Way We Were: Settlers weren’t the first ones here
Park City Museum
The story of the settlement of Utah is most often told as the story of the Mormons, fleeing west to escape religious persecution, to eventually, as Brigham Young said, quoting the Book of Isaiah, “make the desert blossom as the rose.”
But that history ignores the fact that the Intermountain West, including Utah, was already settled by Native Americans, principally the Ute Tribe. And as elsewhere in the west, the inevitable clashes between the two cultures often led to violence, death, and the ultimate defeat of the first nations of the region.
Before the first Mormon pioneers, what would come to be known as the Snyderville Basin was a summer hunting and gathering place for the Utes. Soon after the 1847 Mormon emigration to the Salt Lake Valley, white settlers set their sights on the basin. It became summer grazing pasture for Parley Pratt’s cattle. And in the area now called Snyder’s Mill subdivision, Samuel Snyder harnessed the flow of White Pine, Red Pine and Willow Creeks to power a sawmill in the spring of 1853.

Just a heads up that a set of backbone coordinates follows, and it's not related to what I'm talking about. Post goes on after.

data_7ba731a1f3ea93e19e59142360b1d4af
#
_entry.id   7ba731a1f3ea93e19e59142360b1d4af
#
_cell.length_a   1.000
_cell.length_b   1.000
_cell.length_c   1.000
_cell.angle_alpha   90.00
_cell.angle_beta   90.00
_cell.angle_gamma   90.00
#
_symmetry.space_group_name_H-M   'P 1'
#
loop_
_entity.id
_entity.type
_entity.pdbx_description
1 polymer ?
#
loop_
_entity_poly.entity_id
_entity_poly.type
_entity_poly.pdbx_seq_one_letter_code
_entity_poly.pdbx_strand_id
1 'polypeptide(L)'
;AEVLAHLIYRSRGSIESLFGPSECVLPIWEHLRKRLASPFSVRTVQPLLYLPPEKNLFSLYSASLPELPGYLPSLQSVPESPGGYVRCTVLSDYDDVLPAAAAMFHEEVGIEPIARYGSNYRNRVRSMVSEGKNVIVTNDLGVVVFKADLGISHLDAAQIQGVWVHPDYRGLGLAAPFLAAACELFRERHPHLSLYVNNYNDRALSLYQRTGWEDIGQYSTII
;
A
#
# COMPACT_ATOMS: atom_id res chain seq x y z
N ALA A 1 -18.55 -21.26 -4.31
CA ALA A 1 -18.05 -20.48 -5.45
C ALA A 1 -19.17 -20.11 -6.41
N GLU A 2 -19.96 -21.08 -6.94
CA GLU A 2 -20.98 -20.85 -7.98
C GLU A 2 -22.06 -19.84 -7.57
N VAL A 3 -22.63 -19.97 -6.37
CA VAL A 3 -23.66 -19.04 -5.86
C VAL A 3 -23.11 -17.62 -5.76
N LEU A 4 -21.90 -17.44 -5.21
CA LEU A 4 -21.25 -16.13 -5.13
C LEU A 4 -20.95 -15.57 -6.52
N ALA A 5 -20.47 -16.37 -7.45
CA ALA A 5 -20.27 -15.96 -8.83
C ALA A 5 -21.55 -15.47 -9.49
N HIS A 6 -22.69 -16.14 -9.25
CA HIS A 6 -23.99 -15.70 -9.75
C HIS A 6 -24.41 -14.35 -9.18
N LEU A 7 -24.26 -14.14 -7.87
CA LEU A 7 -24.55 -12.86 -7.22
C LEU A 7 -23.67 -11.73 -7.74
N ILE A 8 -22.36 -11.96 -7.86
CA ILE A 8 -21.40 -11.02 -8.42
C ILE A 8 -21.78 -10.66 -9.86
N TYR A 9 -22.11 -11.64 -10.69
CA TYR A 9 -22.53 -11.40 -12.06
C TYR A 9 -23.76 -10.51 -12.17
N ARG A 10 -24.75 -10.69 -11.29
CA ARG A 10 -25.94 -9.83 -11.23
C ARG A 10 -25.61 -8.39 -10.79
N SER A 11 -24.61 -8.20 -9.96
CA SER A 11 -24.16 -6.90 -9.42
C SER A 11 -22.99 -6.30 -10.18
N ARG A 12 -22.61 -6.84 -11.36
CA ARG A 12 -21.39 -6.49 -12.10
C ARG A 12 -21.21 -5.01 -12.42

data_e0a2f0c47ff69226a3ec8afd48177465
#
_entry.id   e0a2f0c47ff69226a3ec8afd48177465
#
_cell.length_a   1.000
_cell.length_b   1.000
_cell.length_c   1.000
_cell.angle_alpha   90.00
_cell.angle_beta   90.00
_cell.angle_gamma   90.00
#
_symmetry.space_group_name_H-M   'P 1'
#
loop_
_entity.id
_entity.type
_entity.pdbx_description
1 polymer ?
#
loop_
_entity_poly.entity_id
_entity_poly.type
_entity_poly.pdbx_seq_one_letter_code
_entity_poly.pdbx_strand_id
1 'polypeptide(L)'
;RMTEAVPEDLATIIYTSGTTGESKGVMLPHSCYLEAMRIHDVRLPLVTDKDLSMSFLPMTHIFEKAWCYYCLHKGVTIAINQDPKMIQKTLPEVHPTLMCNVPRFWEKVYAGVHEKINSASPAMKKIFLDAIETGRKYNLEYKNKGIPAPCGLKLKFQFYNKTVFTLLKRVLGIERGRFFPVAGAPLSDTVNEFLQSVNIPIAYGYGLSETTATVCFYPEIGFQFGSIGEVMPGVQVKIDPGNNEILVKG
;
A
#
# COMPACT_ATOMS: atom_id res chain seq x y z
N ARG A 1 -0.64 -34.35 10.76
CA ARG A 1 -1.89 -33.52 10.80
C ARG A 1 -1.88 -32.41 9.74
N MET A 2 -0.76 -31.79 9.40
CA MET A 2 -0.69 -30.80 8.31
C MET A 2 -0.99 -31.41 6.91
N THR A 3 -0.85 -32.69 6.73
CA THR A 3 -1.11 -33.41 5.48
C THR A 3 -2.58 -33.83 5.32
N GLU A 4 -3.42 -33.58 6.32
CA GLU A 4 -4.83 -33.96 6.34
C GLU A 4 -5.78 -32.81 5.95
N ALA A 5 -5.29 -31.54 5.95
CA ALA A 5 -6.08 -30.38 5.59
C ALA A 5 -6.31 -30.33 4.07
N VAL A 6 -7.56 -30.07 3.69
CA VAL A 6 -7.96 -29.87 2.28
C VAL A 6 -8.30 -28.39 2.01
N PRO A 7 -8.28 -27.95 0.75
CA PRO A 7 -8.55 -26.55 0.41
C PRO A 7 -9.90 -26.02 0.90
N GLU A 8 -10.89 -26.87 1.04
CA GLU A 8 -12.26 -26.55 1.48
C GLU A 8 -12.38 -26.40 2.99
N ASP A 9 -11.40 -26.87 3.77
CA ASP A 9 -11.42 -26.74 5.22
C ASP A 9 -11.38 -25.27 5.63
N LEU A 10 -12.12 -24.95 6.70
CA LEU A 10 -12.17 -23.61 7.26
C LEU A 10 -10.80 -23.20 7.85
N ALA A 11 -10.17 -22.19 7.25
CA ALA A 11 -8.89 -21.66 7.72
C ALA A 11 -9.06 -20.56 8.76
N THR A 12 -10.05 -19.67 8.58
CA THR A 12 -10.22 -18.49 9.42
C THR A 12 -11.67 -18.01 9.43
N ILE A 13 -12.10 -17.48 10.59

With cattle grazing on former hunting ground, trees falling to Snyder’s saw mill, the diversion of streams and other white “improvements”, relations between Natives and whites grew tense. On August 15 of the mill’s first year of operation, Ute warriors killed two of Snyder’s customers, John Dixon and John Quail, as they hauled lumber from the mill to growing Salt Lake City.
“The Whites Want Everything” expresses Native American thoughts about the new settlers, and is the title of a new book from prolific western history writer and scholar Will Bagley. Bagley will present a lecture on topics from the book November 12 in Park City, sponsored by the Park City Historical Society and Museum. Bagley will read extensively from Ute writings about the period from the tribe’s most eloquent speakers.
The Utes wanted to peacefully coexist with their new neighbors. They were open to trading and learning what they could of the white’s technology—but they did not want to lose their land and their way of life. As Bagley describes it, “The whole story of the West is the competition over who gets what—and it still is.”
Will Bagley’s lecture begins at 5 pm November 12 at the Park City Museum’s Education Center at 2079 Sidewinder Drive.
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Anne B. Woodward’s Italian-flavored dream, along with her husband Whitney Woodward, opened Annie B’s Pizzeria two weeks ago in Coalville. The pizzeria is open for take-out, and features a build-your-own pie, specialty salads and breads.